Court to weigh landowners' right to compensation Development limited on S.C. shoreline

November 19, 1991|By Lyle Denniston | Lyle Denniston,Washington Bureau of The Sun Liz Bowie of The Sun's metropolitan staff contributed to this article.

WASHINGTON -- The Supreme Court stepped yesterday into the midst of state efforts to protect beaches and wetlands from man-made harm, saying it would rule on states' duty to pay damages to private property owners who are barred from building on waterfront lots.

The court will use a South Carolina case, with potential impact on Maryland and other coastal states, to settle the scope of private landowners' right to compensation when beach and wetland protection laws forbid development.

Under a 1988 law in South Carolina designed to stop critical erosion of the beaches and dunes, a state Coastal Council has drawn "setback" lines that outlaw construction close to the shores.

In the case of a man who wanted to build houses on two lots in Charleston County, the setback was drawn behind his lots -- thus depriving him of the chance to ever build on either one.

The owner sued, claiming that all economic value of his property had been wiped out and that the state owed him compensation. The Constitution's Fifth Amendment forbids the seizure of private property for public use without compensation.

The owner won a compensation award of more than $1.2 million,TC but the state Supreme Court overturned that in February. If the state acts to avert "serious public harm," some private property owners may be left with economically worthless land, but that does not mean their land was seized or that compensation is due, the court said.

The Supreme Court itself in recent years has been more sympathetic to property owners' claims that government regulation of their land goes far enough that compensation should be paid.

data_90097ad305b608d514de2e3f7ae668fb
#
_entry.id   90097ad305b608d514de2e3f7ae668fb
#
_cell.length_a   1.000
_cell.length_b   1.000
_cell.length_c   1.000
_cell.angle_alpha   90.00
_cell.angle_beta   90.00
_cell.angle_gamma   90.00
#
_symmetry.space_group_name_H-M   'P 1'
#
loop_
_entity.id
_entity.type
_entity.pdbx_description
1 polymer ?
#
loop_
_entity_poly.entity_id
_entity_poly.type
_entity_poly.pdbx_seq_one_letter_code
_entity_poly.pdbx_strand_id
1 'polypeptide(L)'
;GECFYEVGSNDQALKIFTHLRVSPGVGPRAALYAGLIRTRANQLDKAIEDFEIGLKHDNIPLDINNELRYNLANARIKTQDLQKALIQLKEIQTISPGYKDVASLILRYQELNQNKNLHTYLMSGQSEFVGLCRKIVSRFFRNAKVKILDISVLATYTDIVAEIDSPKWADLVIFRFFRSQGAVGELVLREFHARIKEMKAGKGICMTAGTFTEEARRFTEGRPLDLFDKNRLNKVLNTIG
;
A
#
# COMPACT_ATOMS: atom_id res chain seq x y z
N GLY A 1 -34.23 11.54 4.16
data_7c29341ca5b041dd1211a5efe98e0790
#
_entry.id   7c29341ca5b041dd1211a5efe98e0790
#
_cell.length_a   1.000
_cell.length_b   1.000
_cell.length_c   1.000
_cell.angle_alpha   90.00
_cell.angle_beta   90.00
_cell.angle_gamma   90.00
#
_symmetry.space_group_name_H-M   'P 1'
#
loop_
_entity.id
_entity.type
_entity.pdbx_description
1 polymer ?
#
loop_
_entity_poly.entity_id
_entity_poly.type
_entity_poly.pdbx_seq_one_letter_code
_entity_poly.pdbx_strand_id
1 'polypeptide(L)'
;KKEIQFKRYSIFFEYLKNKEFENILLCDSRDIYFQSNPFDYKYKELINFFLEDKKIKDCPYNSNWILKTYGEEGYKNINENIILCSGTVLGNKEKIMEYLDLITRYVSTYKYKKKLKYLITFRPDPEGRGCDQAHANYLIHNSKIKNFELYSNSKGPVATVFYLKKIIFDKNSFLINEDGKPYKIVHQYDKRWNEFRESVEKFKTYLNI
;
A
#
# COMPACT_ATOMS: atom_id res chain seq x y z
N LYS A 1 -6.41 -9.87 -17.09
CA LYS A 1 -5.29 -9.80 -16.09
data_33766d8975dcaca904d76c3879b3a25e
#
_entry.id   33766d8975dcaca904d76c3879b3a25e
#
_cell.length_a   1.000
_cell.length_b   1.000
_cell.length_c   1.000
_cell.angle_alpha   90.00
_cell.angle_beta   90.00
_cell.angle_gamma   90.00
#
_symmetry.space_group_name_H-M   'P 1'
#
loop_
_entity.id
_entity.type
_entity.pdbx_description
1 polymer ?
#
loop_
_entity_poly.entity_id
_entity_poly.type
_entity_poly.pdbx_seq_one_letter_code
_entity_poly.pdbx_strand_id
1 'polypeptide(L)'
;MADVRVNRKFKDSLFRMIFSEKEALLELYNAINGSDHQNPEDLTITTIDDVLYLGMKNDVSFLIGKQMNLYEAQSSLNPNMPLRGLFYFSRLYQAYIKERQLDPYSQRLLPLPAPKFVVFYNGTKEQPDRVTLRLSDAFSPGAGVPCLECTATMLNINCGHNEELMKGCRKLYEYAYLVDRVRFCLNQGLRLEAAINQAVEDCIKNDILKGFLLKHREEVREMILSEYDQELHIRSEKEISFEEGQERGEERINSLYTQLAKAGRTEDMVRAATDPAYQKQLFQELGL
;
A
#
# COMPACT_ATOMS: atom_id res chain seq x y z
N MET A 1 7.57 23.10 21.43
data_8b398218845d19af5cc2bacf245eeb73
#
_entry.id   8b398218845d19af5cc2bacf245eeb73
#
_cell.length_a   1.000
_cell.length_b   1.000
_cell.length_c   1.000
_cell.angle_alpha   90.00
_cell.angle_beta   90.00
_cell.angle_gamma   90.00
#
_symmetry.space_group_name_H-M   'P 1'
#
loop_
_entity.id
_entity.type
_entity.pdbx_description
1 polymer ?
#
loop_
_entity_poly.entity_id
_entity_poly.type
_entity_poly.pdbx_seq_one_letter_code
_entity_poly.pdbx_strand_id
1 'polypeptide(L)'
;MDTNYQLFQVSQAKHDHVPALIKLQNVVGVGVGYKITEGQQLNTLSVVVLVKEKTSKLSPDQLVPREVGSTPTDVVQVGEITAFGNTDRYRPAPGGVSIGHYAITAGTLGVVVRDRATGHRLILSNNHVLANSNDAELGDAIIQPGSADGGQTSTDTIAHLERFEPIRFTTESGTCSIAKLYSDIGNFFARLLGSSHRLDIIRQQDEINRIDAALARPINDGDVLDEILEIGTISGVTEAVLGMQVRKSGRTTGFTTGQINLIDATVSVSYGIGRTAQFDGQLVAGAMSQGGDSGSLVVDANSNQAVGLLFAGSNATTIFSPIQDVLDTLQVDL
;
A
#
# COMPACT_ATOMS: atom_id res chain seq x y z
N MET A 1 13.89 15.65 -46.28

The case is a test of this in an area of public regulation that is spreading among the states: restrictions on shoreline development.

The key to the outcome of that case may be that the South Carolina law sometimes has the effect of taking away all the commercial value of shorefront property. Some states' laws do not go that far, but the way the Supreme Court decides the test case may affect these more limited forms of shorefront regulation.

In Maryland, Thomas Deming, an assistant attorney general for the Department of Natural Resources, said: "There is no Maryland law which on its face deprives an owner of all economic use of his property."

But under the state's wetlands law and its Critical Area Law, there could be instances when landowners might be prevented from building on all their property -- for instance, if all their land was declared bald-eagle habitat or wetland, according to Mr. Deming.

But even in those hardship cases, Maryland laws allow for state regulators to grant exceptions.



Punishment for murder -- The court agreed yesterday to decide whether a death sentence in a murder case may be based on the harshness of the method of killing, regardless of whether the murderer intended to act cruelly or to inflict torture. The Florida Supreme Court had ruled, in a Fort Lauderdale murder case, that strangulation of a conscious person may be treated as "especially heinous," thus qualifying for a death sentence. Sochor vs. Florida (No. 91-5843).


Death sentences -- The court refused to consider an Oklahoma death row inmate's claim that his rights were violated when the trial judge refused to let the sister of one of his murder victims take the stand to urge the jury not to impose the death sentence. A federal appeals court had ruled that such opinions from the victim's family members are beside the point and can only divert the jury from deciding what punishment is proper. Robison vs. Maynard (No. 91-5897).

School desegregation. The court voted to leave intact a federal appeals court ruling that Kansas City public schools formerly segregated by race may be required to spend large amounts of money to upgrade the schools. Missouri vs. Jenkins (No. 91-324).

Military drug tests -- The court left standing a ruling by the military services' highest court, the U.S. Court of Military Appeals, declaring that commanders may order one of their troops to take a drug test, even when the commander is acting on the basis of nothing more than an anonymous telephone tip. Bair vs. U.S. (No. 91-436).

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